WHAT IS A NURSE NAVIGATOR?

Our nurse navigator helps patients “navigate” through their breast cancer treatment. She is at the center of the patient’s breast cancer care by coordinating schedules and appointments, as well as acting as a liaison, an advocate, and a point of contact for patients and their families. She also serves as a consistent caregiver throughout patients’ breast cancer journey by providing resources, support, and assisting in any patient’s needs during this difficult time.

HOW DO I KNOW IF I AM HIGH RISK TO DEVELOP BREAST CANCER?

There are several risk factors that can increase a woman’s risk of developing breast cancer. These include atypical changes on a previous breast biopsy, high doses of radiation to the chest (such as to treat Hodgkin’s lymphoma), a strong family history of cancer, or a known genetic mutation in the patient or family members.

We encourage patients to start to understand their risk by gathering as much family history from both their mother’s and father’s sides including all types of cancer. If there are a significant number of individuals with cancer on one side of the family, or you have had any of the other risk factors listed, then we invite you to schedule an appointment for a formal risk assessment to find out what is available to help you prevent breast cancer or detect it very early.

SHOULD I HAVE GENETIC TESTING PERFORMED TO SEE IF I HAVE THE BREAST CANCER MUTATION?

Only about 5-10 percent of all breast cancer is considered to be hereditary or due to a gene mutation. Most breast cancers are sporadic, meaning they are due to other causes such as aging, the environment, or lifestyle. There are several risk factors based on family history that may indicate hereditary breast cancer in your family. Genetic counseling and testing are available to you to find out if there is an inherited gene mutation that can predispose you to developing breast and other cancers. We are happy to discuss your family history and determine if genetic testing is appropriate for you.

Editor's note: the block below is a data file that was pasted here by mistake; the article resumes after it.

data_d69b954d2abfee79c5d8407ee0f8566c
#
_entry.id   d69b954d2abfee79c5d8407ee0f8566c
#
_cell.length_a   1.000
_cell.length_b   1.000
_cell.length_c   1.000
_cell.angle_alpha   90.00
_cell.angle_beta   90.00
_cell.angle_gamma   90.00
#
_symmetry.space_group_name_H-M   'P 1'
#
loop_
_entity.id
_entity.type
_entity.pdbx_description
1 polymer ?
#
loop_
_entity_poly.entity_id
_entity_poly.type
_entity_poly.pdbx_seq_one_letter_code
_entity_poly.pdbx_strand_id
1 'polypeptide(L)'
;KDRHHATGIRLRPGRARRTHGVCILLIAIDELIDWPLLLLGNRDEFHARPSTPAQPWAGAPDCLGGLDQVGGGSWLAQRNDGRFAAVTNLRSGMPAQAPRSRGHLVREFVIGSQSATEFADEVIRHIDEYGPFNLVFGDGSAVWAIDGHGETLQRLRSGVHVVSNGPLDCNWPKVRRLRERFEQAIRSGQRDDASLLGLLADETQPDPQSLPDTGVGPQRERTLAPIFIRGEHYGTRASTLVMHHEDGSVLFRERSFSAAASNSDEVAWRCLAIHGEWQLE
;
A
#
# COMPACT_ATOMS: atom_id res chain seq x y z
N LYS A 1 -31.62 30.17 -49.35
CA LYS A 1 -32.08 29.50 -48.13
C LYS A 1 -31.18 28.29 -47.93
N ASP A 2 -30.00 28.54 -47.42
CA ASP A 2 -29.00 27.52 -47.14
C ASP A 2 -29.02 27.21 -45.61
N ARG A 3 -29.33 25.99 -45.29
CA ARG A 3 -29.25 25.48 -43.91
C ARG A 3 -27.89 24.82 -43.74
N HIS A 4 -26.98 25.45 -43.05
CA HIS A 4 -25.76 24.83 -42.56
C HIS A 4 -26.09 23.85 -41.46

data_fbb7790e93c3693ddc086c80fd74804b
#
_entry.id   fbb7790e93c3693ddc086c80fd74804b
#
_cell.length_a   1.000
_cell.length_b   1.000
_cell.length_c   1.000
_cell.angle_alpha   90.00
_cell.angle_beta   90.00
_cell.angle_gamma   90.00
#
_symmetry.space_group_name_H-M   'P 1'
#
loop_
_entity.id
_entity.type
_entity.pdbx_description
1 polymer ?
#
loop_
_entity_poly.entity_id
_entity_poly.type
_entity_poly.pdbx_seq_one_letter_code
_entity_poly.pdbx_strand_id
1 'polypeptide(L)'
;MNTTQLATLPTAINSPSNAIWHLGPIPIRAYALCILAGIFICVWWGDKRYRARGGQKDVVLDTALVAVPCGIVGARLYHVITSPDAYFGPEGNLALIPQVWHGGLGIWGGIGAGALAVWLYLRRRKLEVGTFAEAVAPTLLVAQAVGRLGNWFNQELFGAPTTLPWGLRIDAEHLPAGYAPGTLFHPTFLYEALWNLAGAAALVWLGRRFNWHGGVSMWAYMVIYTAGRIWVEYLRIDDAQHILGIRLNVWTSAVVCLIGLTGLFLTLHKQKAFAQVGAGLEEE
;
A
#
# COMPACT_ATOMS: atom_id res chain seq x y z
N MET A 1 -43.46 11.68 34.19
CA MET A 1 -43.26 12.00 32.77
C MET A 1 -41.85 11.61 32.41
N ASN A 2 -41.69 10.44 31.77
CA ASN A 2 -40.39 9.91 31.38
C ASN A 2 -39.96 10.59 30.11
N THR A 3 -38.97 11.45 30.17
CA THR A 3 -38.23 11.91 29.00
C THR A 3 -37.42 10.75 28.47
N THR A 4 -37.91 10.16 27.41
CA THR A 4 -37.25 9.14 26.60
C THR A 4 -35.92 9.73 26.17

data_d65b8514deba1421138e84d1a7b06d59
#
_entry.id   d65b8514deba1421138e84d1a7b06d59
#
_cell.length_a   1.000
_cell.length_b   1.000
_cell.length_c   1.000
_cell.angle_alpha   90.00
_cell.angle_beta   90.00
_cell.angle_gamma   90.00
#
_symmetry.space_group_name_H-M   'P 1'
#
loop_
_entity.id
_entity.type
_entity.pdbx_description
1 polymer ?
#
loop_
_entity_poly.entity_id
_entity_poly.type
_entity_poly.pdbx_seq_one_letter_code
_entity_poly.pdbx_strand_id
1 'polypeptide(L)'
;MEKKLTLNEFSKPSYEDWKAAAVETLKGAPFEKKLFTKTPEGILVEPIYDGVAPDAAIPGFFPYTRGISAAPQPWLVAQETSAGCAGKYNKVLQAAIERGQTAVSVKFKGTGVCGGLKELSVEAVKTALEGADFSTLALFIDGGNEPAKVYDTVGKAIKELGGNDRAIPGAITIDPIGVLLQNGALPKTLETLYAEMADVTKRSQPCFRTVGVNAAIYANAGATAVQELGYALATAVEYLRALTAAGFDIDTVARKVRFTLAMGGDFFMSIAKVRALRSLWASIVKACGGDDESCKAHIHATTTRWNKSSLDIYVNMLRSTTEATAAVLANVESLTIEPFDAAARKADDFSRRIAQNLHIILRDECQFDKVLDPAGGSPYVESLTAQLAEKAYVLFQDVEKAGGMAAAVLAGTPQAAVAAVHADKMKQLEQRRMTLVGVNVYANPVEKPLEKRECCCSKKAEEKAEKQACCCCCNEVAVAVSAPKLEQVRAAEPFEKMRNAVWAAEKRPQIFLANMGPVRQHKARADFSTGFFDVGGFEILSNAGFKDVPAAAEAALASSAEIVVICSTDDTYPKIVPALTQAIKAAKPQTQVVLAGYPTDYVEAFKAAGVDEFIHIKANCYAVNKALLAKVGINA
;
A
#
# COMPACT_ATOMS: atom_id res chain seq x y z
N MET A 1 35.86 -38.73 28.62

I HAVE BEEN TOLD I HAVE DENSE BREASTS. WHAT DOES THAT MEAN?

Dense breasts have less fatty tissue and more glandular tissue compared to breasts that aren’t dense. One way to measure breast density is the thickness of tissue on a mammogram. Dense breast tissue can make it harder for mammograms to detect breast cancer; breast cancers are easier to see on a mammogram when they’re surrounded by fatty tissue rather than glandular tissue. If you have dense breasts we can offer other imaging modalities that may be more effective in detecting cancer earlier as well as offer lifestyle modifications to help reduce your risk of developing cancer.